The four museums based at Museum Hill focus on Native American, folk or Spanish Colonial art. The Museum of International Folk Art houses decorative objects and media reflecting different backgrounds and heritages, with rotating exhibits such as one on Spanish flamenco. The Museum of Indian Arts & Culture educates visitors on the Native American culture of the Southwest through traditional pieces and contemporary art. There’s also the Museum of Spanish Colonial Art and the Wheelwright Museum of the American Indian. Have lunch at the Museum Hill Cafe (try their smoked duck flautas). Nearby, The Journey’s End is a massive outdoor sculpture of those who trekked along the Santa Fe Trail, and the Santa Fe Botanical Garden showcases the region’s biodiversity.
8. New Mexico’s History
Photo by Blair Clark, Department of Cultural Affairs
Located on the Santa Fe Plaza, the New Mexico History Museum and Palace of the Governors are great sources of New Mexico’s past. Built for Spain’s seat of government and now as a museum and National Historic Landmark, the Palace of the Governors (pictured above) is the oldest continually used public building in the United States. This structure holds artifacts relating to different periods in Santa Fe’s history, from Spanish colonization through gaining U.S. statehood. Across the way, the New Mexico History Museum delves into the state’s heritage, with displays of objects and photographs following a timeline from its pre-colonial era to present day. Temporary exhibits are shown, too, such as a recent one delving into Northern New Mexico’s car culture, with an emphasis on low riders.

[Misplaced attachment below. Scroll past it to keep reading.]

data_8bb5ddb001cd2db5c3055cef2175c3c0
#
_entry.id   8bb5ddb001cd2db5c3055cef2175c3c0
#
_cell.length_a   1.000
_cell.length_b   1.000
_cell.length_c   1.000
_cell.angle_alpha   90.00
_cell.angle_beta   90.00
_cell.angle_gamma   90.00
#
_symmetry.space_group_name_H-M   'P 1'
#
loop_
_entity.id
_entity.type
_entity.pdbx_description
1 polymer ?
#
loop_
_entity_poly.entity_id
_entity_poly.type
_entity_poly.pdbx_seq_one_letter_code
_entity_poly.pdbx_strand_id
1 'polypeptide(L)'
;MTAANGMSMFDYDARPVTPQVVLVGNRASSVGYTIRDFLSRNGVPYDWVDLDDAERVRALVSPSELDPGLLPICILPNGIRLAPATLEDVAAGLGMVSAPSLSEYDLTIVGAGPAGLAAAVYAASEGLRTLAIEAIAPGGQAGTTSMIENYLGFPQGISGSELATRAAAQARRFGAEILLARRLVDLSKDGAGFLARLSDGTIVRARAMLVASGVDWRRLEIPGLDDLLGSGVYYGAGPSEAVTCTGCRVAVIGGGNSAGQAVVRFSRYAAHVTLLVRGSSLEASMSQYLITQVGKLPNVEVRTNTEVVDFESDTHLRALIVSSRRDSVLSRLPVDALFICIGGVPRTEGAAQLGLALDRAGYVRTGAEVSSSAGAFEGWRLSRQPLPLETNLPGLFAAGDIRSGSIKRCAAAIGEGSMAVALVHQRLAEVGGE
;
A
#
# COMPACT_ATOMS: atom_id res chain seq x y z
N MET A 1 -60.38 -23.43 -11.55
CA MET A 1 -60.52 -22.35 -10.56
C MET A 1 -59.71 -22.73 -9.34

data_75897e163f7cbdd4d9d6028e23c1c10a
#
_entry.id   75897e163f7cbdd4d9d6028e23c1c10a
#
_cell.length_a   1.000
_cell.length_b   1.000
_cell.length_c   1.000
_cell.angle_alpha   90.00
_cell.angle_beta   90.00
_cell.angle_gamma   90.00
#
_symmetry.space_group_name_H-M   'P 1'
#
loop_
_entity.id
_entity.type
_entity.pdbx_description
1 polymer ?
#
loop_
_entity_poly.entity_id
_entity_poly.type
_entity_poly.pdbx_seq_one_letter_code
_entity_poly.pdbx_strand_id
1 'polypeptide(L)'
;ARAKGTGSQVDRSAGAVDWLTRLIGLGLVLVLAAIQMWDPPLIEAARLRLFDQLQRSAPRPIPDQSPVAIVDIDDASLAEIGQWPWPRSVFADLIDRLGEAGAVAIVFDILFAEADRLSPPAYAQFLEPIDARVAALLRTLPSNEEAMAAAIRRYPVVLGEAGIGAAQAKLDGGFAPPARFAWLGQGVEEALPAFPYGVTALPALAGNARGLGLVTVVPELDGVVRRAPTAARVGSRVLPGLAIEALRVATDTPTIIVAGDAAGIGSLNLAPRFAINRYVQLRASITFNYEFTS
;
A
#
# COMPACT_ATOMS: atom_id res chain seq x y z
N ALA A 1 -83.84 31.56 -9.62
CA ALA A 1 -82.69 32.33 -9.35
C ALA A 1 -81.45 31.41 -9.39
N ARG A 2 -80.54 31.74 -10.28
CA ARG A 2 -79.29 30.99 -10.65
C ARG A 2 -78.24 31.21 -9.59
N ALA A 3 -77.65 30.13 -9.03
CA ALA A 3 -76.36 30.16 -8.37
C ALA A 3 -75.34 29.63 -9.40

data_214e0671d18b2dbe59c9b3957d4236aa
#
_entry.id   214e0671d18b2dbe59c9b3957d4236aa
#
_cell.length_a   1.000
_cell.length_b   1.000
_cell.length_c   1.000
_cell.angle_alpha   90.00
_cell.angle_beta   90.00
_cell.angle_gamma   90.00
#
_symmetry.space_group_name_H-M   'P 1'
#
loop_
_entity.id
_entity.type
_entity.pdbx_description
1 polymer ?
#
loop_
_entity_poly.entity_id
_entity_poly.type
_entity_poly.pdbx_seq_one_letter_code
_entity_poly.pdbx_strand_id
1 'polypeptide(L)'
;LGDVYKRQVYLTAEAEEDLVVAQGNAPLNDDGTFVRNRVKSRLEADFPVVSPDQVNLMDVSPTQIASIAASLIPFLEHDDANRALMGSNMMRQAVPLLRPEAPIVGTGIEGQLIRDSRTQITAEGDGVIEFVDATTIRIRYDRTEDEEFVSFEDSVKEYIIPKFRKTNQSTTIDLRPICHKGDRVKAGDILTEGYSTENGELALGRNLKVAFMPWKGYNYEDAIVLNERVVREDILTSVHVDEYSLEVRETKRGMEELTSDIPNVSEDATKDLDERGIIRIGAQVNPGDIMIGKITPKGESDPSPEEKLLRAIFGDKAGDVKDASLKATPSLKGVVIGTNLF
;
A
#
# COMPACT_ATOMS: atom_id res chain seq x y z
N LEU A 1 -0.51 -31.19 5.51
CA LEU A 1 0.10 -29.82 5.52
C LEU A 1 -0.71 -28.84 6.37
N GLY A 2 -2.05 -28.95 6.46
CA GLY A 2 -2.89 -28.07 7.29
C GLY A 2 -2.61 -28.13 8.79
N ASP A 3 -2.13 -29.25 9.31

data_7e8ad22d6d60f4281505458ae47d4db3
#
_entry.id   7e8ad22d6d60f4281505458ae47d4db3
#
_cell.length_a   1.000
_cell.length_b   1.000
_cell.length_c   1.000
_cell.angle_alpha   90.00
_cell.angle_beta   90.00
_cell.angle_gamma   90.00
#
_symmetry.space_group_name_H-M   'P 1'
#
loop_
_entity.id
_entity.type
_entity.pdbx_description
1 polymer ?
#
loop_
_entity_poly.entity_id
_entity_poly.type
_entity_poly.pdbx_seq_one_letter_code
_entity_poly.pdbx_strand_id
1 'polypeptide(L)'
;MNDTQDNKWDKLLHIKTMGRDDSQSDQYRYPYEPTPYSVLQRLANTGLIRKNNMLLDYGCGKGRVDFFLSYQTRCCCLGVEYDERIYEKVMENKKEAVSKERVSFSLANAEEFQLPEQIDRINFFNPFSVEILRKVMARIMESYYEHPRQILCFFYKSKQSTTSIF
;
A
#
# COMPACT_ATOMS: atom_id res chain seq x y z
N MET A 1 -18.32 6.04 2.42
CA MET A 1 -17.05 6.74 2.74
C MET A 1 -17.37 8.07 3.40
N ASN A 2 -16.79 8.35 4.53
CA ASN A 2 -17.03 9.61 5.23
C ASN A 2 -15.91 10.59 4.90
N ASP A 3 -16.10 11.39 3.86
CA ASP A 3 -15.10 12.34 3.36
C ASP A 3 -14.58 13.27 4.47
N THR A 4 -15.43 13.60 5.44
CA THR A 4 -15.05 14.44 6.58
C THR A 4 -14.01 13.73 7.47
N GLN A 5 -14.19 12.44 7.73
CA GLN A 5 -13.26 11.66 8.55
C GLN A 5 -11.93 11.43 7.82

9. Ten Thousand Waves
New Mexico is also viewed as a wellness destination, and this Japanese day spa and resort touts the therapeutics of thermal waters at its mountainside location. Guests at Ten Thousand Waves can go for a soak in various outdoor hot tubs, dip in a cold plunge pool or sit back and soak in a foot bath. Most water spots are coed, but there is a women’s only communal bath. Different spa treatments and massages are available for booking. There’s also an on-site izakaya restaurant specializing in small plates, and different lodging setups decorated with Japanese motifs.
Michele is a travel/lifestyle writer who got over her fears and picky eating habits to immerse herself in destinations as far as Fiji, to date. Her work has been featured on Yahoo Travel, ShermansTravel, Budget Travel and Epicure & Culture.